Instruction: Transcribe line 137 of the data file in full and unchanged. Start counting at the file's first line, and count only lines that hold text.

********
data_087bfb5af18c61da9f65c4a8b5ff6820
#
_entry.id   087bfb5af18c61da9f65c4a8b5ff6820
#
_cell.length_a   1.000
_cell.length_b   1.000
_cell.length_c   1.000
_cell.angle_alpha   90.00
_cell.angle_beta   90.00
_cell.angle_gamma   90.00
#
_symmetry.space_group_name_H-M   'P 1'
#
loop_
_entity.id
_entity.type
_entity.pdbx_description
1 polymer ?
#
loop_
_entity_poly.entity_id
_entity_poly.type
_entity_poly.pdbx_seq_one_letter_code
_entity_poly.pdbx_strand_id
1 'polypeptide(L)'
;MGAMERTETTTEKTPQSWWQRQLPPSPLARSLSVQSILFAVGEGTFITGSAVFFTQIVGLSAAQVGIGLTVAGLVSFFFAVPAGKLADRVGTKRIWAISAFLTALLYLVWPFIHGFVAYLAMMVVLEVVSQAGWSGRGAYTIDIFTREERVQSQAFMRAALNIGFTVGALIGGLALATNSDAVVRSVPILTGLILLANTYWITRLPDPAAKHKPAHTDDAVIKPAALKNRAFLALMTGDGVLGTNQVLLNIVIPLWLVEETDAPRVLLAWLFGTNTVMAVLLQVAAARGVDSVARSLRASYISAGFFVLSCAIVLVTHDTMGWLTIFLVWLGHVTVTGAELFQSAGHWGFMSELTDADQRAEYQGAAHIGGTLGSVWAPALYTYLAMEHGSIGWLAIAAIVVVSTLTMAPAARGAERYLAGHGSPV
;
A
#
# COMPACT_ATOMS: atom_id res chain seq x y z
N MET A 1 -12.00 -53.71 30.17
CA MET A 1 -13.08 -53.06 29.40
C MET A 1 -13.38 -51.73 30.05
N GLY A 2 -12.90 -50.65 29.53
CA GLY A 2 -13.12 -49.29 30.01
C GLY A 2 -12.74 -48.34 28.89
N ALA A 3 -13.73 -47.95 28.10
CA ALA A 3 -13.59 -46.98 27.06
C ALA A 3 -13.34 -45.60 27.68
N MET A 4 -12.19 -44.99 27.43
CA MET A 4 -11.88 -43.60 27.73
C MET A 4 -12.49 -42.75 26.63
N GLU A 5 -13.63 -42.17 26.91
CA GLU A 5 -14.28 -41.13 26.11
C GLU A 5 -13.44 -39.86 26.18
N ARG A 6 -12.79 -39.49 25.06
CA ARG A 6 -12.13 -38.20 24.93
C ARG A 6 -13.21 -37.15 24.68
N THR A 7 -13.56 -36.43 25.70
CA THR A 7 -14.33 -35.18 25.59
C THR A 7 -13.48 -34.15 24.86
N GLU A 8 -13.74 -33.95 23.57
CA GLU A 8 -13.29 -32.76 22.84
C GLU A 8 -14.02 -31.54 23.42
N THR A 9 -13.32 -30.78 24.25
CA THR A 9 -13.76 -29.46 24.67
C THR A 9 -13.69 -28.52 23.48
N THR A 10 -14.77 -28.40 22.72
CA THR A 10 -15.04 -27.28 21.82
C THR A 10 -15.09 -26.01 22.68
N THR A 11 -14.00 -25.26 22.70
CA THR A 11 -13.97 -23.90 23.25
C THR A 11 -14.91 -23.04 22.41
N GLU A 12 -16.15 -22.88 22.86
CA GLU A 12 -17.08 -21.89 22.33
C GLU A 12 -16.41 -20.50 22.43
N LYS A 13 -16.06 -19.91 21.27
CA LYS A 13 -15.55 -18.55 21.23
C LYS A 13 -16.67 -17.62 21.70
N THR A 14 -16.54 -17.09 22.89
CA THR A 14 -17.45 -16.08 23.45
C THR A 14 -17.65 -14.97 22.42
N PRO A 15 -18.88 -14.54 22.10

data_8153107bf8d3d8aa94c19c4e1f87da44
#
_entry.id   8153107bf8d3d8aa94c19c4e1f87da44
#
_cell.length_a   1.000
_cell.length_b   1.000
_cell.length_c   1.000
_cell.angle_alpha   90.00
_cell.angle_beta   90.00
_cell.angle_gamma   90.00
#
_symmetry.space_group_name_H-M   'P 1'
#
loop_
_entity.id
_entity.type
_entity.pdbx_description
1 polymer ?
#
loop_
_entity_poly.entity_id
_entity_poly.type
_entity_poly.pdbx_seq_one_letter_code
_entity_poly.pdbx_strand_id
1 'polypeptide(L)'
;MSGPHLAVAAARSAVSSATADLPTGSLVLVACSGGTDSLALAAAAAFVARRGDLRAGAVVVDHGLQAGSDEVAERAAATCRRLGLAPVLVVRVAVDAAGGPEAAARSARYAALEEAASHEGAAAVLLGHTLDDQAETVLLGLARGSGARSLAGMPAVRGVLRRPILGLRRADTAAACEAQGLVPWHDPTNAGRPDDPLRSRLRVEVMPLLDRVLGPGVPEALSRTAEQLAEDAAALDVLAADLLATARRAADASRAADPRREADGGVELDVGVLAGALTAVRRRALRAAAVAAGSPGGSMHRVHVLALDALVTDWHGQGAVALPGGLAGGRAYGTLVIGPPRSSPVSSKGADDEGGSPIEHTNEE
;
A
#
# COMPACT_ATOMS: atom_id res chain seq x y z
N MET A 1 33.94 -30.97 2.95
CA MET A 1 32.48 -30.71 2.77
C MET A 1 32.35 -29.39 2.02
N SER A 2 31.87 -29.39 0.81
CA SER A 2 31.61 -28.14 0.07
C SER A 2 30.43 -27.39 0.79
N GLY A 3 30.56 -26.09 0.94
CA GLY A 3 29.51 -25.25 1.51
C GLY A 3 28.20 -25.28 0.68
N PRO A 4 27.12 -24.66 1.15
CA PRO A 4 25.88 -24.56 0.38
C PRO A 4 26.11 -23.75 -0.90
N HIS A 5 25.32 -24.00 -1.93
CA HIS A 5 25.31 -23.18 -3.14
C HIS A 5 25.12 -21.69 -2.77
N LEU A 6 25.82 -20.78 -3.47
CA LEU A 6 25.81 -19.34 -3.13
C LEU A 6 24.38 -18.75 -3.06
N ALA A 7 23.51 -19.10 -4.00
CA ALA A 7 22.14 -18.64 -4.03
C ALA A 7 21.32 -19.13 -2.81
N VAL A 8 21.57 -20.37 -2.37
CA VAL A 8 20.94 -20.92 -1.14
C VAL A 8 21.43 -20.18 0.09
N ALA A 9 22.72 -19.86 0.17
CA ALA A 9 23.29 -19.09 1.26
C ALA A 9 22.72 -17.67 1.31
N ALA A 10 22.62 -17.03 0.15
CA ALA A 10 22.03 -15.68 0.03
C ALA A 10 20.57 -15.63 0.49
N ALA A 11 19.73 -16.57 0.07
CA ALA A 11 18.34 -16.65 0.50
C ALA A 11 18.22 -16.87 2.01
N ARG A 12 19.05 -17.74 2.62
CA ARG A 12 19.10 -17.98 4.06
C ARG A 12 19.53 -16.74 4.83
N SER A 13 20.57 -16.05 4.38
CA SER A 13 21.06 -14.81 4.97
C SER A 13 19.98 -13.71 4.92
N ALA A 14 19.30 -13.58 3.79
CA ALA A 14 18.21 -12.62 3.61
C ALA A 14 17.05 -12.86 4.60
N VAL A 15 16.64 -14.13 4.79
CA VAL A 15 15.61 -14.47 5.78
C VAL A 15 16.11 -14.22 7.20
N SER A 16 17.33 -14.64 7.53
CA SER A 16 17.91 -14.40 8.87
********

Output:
N ARG A 12 19.05 -17.74 2.62